COPENHAGEN (Reuters) – Denmark’s government on Thursday proposed imposing an average tax of 100 Danish crowns ($14.35) on air travel to help finance a green transition of the airline industry that will enable all domestic flights to use 100% sustainable fuels by 2030.
About half of the expected yearly proceeds of 1.2 billion crowns will help finance an ambition of having all domestic flights using only green fuels by the end of the decade, it said. Green technologies such power-to-X, hydrogen and bio fuels will be eligible for state support, it said.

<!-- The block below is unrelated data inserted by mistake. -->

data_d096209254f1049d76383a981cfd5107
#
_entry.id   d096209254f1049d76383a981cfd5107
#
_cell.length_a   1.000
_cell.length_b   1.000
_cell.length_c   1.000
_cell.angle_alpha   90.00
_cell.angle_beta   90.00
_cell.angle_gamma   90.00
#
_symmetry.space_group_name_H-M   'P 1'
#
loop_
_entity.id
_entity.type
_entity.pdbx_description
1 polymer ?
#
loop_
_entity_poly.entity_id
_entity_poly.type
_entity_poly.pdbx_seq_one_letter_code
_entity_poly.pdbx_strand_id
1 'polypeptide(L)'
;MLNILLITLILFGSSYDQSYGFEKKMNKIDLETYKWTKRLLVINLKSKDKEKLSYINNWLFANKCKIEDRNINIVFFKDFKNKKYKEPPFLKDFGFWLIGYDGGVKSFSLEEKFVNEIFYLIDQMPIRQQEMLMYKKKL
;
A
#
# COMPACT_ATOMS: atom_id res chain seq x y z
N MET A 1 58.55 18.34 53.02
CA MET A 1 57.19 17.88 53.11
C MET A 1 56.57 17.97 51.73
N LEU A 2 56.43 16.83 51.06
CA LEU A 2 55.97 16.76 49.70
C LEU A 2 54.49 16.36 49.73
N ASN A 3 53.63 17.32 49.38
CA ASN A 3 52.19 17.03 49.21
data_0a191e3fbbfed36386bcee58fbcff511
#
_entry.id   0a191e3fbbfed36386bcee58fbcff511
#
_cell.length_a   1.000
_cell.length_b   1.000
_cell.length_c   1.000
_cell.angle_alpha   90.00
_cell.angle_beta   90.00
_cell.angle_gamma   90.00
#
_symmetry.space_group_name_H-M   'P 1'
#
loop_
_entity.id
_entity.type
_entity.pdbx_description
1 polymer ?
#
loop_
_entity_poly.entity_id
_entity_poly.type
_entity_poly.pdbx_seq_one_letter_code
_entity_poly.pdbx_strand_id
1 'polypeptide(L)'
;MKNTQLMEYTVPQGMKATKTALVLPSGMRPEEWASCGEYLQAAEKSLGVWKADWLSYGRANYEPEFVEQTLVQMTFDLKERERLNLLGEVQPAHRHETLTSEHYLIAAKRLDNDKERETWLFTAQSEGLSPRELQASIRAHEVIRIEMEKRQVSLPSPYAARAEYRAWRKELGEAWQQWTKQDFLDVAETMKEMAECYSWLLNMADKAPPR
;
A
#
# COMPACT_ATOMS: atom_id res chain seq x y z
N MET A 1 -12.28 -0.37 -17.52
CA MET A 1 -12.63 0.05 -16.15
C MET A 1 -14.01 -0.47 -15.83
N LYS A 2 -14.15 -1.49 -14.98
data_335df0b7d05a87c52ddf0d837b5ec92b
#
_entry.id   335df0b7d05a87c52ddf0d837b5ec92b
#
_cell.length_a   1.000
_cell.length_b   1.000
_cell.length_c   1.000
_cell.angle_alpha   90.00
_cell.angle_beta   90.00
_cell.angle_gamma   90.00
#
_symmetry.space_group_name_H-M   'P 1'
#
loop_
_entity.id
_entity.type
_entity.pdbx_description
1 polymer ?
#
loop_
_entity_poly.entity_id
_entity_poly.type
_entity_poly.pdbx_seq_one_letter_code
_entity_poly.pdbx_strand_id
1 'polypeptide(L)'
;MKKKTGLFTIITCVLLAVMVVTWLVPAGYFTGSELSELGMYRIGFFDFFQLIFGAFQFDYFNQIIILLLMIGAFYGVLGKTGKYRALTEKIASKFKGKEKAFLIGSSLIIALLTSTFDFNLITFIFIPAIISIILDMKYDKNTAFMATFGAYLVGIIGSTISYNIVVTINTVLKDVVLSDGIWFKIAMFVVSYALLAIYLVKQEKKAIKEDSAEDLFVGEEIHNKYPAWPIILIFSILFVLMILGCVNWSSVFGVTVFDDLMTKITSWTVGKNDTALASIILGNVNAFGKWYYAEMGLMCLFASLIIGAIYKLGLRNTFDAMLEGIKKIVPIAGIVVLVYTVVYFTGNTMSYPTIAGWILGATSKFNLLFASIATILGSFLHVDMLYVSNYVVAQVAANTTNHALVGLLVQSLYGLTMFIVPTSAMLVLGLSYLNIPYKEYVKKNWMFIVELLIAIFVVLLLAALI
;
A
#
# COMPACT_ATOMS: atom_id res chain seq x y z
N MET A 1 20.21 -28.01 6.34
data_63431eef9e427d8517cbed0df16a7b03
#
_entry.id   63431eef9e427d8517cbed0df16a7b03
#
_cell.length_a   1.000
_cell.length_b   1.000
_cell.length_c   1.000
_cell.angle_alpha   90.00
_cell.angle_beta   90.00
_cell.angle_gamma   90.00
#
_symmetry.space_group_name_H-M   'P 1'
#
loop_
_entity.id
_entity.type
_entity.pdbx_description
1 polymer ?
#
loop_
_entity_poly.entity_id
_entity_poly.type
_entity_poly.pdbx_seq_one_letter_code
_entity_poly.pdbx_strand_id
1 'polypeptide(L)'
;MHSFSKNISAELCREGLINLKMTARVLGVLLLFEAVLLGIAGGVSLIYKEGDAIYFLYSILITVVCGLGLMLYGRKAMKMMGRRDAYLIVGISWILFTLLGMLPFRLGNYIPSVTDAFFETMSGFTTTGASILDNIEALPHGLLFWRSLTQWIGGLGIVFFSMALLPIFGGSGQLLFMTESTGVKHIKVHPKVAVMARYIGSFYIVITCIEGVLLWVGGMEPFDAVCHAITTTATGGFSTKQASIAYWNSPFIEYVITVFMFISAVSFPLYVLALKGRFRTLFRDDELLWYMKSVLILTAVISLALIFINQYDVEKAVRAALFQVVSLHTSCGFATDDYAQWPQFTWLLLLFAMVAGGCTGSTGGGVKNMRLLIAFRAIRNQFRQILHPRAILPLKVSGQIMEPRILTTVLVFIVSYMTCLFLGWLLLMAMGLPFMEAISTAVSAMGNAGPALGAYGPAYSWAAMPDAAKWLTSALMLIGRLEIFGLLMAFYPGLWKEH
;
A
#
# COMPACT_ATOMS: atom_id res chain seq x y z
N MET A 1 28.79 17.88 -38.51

The other half of the proceeds will be used for cash handouts to elderly people, the government said.
Under the proposal by the majority government, the passenger tax will be gradually phased in from 2025. By 2030, the tax will be around $9 for travel inside Europe, $34 for medium-distance flights, and $56 for long-distance.
“The aviation sector in Denmark must – just like all other industries – reduce its climate footprint and move towards a green future,” said Minister for Climate, Energy and Utilities Lars Aagaard in a statement.
The government aims to have the first domestic route using only green fuels in operation by 2025.
($1 = 6.9706 Danish crowns)
(Reporting by Jacob Gronholt-Pedersen; Editing by Sharon Singleton)